One of the energy efficiency education highlights is “The Energy Efficient Store: Wal-Mart Case Study.” During this session, attendees will hear the results of Wal-Mart’s approach to reducing energy use. James McClendon, engineering director, Prototype and New Format Development, Wal-Mart Stores Inc., will discuss climate control, lighting, and alternative sources of energy.
APPLICATION TOURSBesides the educational sessions being offered, FMI is also providing four facility tours to attendees. The power station, Coors Brewery, Whole Foods Markets®, and the Wal-Mart Aurora Experimental Store tours include facility walkthroughs and information concerning each company’s energy efficiency initiatives.
The Wal-Mart Aurora Experimental Store is experimenting with materials, technology, and processes that will reduce the amounts of energy and natural resources required to operate and maintain the store, reduce the amount of raw materials needed to construct the facility, and substitute, when appropriate, the amount of renewable materials used to construct and maintain the facility.
This supercenter store is implementing radiant floor heating storewide, including inside its tire and lube express. The store has a cogeneration system that includes an absorption chiller plant, six 60-kilowatt micro-turbines, and a cooling tower. The system distributes the heating and indirect evaporative cooling generated through a “low velocity thermal displacement system” and uses fabric ductwork mounted 11 feet above the floor.
The store also has a solar wall that is covered in perforated metal siding. Heat build-up warms the air within the wall 10 to 20°F. Through convection and the ventilation system pulling the warm air into the supercenter, it creates a pre-heating system that helps reduce the energy necessary to run the mechanical heating systems.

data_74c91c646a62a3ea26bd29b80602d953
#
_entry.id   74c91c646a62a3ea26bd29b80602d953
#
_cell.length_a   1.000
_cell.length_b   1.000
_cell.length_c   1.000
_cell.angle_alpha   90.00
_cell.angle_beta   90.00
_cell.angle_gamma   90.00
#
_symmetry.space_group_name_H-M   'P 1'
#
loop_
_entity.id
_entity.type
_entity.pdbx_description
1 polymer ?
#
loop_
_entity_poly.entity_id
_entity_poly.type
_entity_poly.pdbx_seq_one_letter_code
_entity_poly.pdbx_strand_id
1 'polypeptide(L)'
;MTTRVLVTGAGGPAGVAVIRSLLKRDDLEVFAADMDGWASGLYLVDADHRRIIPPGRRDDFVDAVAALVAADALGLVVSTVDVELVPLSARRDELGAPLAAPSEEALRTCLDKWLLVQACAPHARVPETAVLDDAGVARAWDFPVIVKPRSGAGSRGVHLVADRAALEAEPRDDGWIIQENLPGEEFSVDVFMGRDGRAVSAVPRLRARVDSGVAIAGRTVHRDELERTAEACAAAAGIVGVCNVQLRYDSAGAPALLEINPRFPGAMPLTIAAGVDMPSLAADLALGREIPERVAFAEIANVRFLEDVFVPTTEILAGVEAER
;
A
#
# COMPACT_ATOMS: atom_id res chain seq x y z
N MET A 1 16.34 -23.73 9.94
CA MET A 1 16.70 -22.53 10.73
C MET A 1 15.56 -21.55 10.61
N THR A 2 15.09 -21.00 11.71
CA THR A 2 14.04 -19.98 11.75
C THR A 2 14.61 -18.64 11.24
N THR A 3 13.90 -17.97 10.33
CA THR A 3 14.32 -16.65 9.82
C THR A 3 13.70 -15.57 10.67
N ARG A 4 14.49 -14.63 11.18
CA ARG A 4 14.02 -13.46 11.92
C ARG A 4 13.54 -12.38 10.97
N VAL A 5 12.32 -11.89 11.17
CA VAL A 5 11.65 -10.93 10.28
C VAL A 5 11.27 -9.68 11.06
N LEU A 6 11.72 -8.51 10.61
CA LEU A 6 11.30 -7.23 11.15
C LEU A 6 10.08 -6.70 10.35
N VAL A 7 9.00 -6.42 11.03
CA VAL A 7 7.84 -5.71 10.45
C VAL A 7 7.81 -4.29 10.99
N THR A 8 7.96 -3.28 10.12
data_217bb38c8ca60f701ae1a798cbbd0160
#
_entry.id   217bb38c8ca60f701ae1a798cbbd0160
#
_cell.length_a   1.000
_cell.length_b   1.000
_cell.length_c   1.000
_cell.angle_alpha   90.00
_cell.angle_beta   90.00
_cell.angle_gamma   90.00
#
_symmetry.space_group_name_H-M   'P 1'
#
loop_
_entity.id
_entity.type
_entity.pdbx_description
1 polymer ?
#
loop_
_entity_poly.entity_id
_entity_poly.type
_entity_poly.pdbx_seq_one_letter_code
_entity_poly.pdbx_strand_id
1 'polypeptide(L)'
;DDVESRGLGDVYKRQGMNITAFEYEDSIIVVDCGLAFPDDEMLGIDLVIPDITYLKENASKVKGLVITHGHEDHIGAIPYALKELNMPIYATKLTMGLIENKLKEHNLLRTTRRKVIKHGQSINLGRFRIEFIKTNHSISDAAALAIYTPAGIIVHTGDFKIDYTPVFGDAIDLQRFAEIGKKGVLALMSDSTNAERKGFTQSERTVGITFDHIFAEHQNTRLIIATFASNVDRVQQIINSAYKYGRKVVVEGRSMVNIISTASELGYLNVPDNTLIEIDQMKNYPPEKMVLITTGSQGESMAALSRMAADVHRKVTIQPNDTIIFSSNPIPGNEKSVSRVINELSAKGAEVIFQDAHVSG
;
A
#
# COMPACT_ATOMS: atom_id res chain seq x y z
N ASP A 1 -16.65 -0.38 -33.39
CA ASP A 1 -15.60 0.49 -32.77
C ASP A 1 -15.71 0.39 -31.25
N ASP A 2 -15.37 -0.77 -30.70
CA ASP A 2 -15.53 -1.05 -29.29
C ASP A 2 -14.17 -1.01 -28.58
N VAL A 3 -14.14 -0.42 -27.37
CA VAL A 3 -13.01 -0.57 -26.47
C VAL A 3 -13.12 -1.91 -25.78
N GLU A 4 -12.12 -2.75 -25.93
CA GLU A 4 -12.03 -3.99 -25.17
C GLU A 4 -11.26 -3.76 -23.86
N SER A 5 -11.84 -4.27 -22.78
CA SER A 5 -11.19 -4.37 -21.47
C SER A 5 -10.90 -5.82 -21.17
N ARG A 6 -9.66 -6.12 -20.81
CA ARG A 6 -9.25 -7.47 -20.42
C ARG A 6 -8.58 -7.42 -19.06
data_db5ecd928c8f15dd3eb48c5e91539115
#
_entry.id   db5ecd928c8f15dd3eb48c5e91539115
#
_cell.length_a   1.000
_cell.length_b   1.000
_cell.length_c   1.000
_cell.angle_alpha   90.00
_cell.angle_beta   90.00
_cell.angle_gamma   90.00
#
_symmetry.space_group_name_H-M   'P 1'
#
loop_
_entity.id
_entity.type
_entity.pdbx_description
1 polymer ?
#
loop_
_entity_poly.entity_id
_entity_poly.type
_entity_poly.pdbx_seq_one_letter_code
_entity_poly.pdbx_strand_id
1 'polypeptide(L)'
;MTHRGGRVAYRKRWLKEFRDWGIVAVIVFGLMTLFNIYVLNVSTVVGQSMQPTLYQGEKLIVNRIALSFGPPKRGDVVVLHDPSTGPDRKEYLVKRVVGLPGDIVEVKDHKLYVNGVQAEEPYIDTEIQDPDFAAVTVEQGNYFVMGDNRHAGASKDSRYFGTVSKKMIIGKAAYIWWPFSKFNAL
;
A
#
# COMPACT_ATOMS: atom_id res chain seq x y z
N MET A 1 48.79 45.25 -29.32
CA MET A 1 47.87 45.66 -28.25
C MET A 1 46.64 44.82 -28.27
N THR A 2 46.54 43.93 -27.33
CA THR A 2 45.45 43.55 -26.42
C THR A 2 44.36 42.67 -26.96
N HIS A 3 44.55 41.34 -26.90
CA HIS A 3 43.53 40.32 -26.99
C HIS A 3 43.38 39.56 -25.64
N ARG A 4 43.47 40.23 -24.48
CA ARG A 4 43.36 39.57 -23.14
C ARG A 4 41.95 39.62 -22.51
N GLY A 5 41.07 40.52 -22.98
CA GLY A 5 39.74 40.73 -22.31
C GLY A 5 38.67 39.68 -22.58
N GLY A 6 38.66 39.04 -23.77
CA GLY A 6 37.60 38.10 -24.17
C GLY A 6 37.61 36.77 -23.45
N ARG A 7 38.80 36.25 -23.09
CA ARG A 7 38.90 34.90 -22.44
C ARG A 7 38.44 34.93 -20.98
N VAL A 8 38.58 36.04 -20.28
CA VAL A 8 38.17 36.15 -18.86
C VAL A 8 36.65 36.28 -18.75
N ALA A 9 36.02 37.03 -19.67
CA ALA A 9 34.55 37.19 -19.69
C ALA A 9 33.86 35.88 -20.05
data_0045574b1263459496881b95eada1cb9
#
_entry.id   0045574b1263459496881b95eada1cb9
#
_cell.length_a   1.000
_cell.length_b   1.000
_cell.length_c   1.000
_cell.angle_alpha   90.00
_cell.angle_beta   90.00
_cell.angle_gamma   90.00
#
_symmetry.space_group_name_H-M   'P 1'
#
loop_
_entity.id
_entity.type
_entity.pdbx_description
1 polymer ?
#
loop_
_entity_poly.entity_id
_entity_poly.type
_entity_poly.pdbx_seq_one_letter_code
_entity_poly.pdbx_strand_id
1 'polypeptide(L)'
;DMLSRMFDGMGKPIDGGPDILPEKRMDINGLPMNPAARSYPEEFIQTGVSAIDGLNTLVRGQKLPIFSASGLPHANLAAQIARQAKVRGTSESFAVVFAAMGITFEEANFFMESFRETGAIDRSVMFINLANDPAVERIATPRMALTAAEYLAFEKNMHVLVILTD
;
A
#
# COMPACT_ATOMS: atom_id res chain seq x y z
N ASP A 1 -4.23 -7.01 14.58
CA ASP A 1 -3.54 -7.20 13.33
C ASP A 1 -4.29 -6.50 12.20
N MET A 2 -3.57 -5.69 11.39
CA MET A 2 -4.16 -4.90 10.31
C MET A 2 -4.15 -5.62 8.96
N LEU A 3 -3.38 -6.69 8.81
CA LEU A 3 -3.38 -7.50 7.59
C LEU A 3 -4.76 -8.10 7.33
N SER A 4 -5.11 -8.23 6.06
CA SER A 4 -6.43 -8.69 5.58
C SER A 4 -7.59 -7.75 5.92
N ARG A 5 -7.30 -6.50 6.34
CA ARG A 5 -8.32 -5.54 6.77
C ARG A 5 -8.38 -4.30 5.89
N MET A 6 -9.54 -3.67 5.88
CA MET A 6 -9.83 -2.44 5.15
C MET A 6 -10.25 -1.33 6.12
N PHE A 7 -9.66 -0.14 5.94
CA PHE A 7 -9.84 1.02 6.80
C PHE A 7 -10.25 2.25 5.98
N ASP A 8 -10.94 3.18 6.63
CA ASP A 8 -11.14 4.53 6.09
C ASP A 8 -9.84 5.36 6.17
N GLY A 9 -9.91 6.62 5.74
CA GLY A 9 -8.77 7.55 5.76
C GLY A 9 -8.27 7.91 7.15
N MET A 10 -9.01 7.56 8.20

Carbon dioxide sensors control the amount of outside air brought into the supercenter, saving money and protecting IAQ. Among many energy efficiency measures, the supercenter is experimenting with radiant heat snowmelt and a recovered cooking oil, waste-oil burner. The refrigeration units inside the store are all fitted with doors and operate using evaporative condensing secondary refrigerant technology that uses propylene glycol. According to the company, this reduces the amount of primary refrigerant necessary by approximately 50 percent.
MORE THAN EFFICIENCYBeyond energy efficiency education and tours, there are considerable HVACR education sessions including Refrigeration 101, HVAC Strategies: Farm Fresh Case Study, Condensers - Air vs. Water, ASHRAE Update, HVAC 101, and a technician shortage discussion group.
Attendees are also invited to “enjoy fantastic food and an open bar” at the Wings Over the Rockies social event. This former air force hangar allows participants to explore the cockpits of vintage aircraft, and “reconnect with friends and colleagues.”
For more information, visit www.fmi.org.